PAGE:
One of the earliest planned cities of post-independence India, Chandigarh was designed by Swiss-French architect, Le Corbusier. The city is a strong reflection of colonial rule, in its layout and setting. The city is enclosed by an exceptional structure of roadways and greenery for a comfortable and serene life. And because the city of Chandigarh does not allow vehicles to enter the green strip, peace prevails.

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Some of the places that an architect must visit in Chandigarh Are:

1. Gandhi Bhavan

Typology: museum
Year: 1962
Area:  550 acres

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About: The Gandhi Bhawan is located in the Punjab University campus in Chandigarh, and serves the Gandhian Studies department’s students. The building was planned by Pierre Jeanneret, and consists of three major programs: a library, an auditorium and a conference room.

2. Government Museum And Art Gallery

Typology: Museum
Year: 6th May, 1968

About: Government Museum and Art Gallery, Chandigarh, is a premier museum of North India having collections of Gandharan sculptures and Pahari and Rajasthani miniature paintings. It owes its existence to the partition of India in August, 1947. Prior to the partition, the collections of art objects, paintings and sculptures were housed in the Central Museum, Lahore, the then capital of Punjab.

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3. Le Corbusier Centre

Typology: Museum
Year:13th May, 1964

About: Being the workplace of Le Corbusier and his team, as also the spot from where the entire city was designed, the building is of immense historic value to Chandigarh. The structure is also a significant resource for understanding the technological, formal, and aesthetic spirit of modern architecture, as also its peculiar manifestation in the context of Chandigarh.

4. Open Hand Monument

Typology: Installation
Year:1964

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About: The Open Hand Monument is a symbolic structure designed by the architect Le Corbusier and located in the Capitol Complex of the Indian city and union territory of Chandigarh. It is the emblem or symbol of the Government of Chandigarh and symbolizes “the hand to give and the hand to take; peace and prosperity, and the unity of mankind”. The largest example of Le Corbusier’s many Open Hand sculptures, it stands 26 metres (85 ft) high. The metal structure with vanes is 14 metres (46 ft) high, weighs 50 short tons (100,000 lb), and was designed to rotate in the wind.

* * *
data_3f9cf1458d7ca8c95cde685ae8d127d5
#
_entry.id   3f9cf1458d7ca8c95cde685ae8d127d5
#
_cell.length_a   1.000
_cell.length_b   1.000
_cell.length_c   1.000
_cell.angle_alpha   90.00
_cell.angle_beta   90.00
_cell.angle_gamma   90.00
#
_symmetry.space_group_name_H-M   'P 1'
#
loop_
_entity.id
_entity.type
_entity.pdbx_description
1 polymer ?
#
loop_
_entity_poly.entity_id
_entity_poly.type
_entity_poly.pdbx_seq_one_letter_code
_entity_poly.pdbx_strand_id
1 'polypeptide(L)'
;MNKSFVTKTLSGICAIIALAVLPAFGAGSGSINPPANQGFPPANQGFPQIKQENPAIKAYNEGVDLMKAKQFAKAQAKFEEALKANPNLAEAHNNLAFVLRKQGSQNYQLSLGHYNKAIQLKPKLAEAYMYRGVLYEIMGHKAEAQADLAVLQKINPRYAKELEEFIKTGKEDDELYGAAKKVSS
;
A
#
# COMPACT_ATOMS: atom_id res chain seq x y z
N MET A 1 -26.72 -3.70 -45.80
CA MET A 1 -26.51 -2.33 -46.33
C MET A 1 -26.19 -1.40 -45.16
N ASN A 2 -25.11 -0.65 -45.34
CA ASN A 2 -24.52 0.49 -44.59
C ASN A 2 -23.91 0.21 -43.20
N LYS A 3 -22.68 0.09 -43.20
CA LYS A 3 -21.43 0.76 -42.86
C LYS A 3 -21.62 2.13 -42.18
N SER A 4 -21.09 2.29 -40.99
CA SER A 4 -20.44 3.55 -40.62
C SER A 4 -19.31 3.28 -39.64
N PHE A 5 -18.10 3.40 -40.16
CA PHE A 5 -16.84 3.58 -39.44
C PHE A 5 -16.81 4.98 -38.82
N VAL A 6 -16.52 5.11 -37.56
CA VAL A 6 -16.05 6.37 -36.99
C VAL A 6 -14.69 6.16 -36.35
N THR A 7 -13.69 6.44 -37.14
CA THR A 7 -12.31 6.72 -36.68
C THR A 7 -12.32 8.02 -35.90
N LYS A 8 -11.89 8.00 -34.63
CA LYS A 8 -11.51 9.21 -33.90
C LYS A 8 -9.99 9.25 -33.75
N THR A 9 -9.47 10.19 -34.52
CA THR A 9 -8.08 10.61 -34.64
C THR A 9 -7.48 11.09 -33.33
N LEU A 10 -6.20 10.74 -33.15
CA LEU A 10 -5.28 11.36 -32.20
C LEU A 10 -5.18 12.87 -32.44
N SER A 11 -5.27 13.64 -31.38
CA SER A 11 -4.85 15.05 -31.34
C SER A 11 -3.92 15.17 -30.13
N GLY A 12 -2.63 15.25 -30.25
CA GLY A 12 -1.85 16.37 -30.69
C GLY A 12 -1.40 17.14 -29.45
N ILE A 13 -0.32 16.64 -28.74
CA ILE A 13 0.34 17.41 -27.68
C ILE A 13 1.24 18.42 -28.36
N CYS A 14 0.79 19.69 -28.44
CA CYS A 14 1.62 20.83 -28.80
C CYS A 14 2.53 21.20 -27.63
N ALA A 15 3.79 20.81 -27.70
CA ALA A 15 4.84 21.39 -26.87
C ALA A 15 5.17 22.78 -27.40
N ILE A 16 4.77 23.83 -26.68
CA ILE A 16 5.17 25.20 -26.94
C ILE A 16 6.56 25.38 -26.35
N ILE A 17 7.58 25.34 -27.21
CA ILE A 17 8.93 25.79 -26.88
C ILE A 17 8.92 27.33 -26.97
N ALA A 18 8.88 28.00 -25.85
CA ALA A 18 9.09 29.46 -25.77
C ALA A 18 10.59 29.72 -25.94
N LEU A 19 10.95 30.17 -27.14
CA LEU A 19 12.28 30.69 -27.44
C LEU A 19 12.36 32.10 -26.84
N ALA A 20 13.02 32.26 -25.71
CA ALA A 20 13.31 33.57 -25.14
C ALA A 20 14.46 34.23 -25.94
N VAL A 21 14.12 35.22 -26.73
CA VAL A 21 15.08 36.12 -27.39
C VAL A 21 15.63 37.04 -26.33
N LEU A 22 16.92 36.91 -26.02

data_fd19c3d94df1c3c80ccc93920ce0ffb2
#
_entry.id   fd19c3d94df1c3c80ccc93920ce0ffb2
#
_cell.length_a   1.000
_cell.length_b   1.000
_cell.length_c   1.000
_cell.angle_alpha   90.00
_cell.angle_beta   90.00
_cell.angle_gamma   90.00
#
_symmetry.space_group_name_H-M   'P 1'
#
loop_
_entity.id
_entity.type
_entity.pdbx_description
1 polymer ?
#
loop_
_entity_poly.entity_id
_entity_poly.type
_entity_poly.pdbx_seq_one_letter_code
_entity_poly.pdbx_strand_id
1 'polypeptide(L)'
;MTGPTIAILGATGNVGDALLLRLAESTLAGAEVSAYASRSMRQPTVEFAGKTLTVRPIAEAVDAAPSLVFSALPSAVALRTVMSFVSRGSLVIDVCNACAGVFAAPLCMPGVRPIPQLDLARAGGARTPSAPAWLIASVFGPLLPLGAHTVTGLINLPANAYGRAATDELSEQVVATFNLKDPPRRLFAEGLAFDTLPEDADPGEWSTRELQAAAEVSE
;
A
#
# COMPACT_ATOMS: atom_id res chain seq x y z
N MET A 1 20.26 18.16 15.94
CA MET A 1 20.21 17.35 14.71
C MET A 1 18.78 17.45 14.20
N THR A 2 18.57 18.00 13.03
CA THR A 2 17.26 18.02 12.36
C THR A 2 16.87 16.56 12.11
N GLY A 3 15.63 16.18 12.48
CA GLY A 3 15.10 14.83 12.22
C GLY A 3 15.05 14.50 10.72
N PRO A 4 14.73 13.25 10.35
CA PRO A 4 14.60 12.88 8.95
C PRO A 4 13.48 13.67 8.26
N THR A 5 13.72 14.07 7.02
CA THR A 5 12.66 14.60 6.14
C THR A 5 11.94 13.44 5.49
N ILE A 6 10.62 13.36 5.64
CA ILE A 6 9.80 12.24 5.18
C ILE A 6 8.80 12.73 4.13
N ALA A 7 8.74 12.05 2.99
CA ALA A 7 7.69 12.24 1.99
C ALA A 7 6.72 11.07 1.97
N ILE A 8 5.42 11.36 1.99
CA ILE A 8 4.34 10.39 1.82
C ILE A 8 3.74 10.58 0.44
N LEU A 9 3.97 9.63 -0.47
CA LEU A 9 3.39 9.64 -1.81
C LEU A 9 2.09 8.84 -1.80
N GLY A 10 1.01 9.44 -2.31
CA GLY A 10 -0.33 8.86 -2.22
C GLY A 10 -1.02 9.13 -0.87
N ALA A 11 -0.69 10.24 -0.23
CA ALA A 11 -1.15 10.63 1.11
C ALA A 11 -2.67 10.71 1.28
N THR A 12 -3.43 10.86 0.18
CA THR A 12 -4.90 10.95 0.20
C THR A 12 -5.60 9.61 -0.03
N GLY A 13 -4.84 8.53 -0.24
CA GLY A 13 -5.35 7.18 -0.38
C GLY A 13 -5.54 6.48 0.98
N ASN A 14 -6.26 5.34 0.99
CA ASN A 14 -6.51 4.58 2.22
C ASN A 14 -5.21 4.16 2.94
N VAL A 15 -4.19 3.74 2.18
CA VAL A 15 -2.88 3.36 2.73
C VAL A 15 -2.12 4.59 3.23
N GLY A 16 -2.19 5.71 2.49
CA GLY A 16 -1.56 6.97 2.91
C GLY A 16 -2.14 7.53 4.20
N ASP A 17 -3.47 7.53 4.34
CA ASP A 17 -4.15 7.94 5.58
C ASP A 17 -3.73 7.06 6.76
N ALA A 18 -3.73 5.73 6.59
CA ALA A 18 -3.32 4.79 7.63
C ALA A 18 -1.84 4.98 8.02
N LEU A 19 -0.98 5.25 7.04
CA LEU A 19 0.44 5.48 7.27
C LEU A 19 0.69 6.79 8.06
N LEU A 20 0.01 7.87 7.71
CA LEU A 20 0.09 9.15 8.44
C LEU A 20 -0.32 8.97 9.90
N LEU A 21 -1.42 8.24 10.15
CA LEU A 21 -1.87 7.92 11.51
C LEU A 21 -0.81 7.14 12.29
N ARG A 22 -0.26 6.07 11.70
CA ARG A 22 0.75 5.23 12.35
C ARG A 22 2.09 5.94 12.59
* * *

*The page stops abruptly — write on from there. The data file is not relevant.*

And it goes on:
5. Garden Of Silence

Typology: Installation

About: The Garden of Silence is a meditative space at the end of Sukhna Lake, Chandigarh. It features a seated Buddha. The garden is financed by the Ministry of Tourism, Government of India, and developed by Chandigarh Administration. This is the latest monument in Chandigarh.

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6. Pinjore Gardens 

Typology: Installation
Year: 17th century

About: Yadavindra Gardens, also known as Pinjore Gardens, is a historic 17th century garden located in Pinjore city of Panchkula district. It is an example of the Mughal Gardens architectural style, which was renovated by the Patiala Dynasty Jat Sikh Rulers

7. Japanese Garden

Typology: Installation
Year: 2014

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About: The Japanese Garden is a park located in Sector 31 in the union territory of Chandigarh. Built in 2014 on 13 acres of Land, by Indian Government, it was inaugurated by Shivraj Patil on 7th November 2014. It consists of water bodies, pagoda towers, water falls, meditation centre, a buddha idol and golden bamboos. This is first ever garden in Chandigarh with Japanese touch. The garden has been developed at a cost of Rs 6 crore.

8. International Dolls Museum

Typology: Museum
Year: 1985

About: Established in 1985 by Chandigarh’s Rotary Club, and run by the city’s administration, the International Dolls Museum showcases dolls and puppets from around the world—25 countries including Denmark, Netherlands, Germany, Korea, Spain and Russia to be exact—and is surprisingly well maintained even to this day. The architectural concept in designing the interiors housing the dolls is worth consideration.

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9. Museum of evolution of life

Typology: Museum
Year: 1973

About: Chandigarh Museum of Evolution of Life was made open for public viewing on 13th August 1973. As the name suggests, it depicts the evolution of life from the unicellular organism to the biological diversity of today. Museum of Evolution of Life is the perfect place for those who are interested in evolutionary studies.

10. Rock Garden

Typology: Museum
Year: 1957

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About: The Rock Garden of Chandigarh is a sculpture garden in Chandigarh, India. It is also known as Nek Chand’s Rock Garden after its founder Nek Chand Saini, a government official who started the garden secretly in his spare time in 1957. Today it is spread over an area of 40 acres.

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Author

An architect by profession, writer by passion, Aishwarya Hoonur has a vivid curiosity to observe common man’s situations, Penning these experiences down is her obsession. A girl next door who believes that, ‘in the world of crude construction, architecture is a musical reverberation.’

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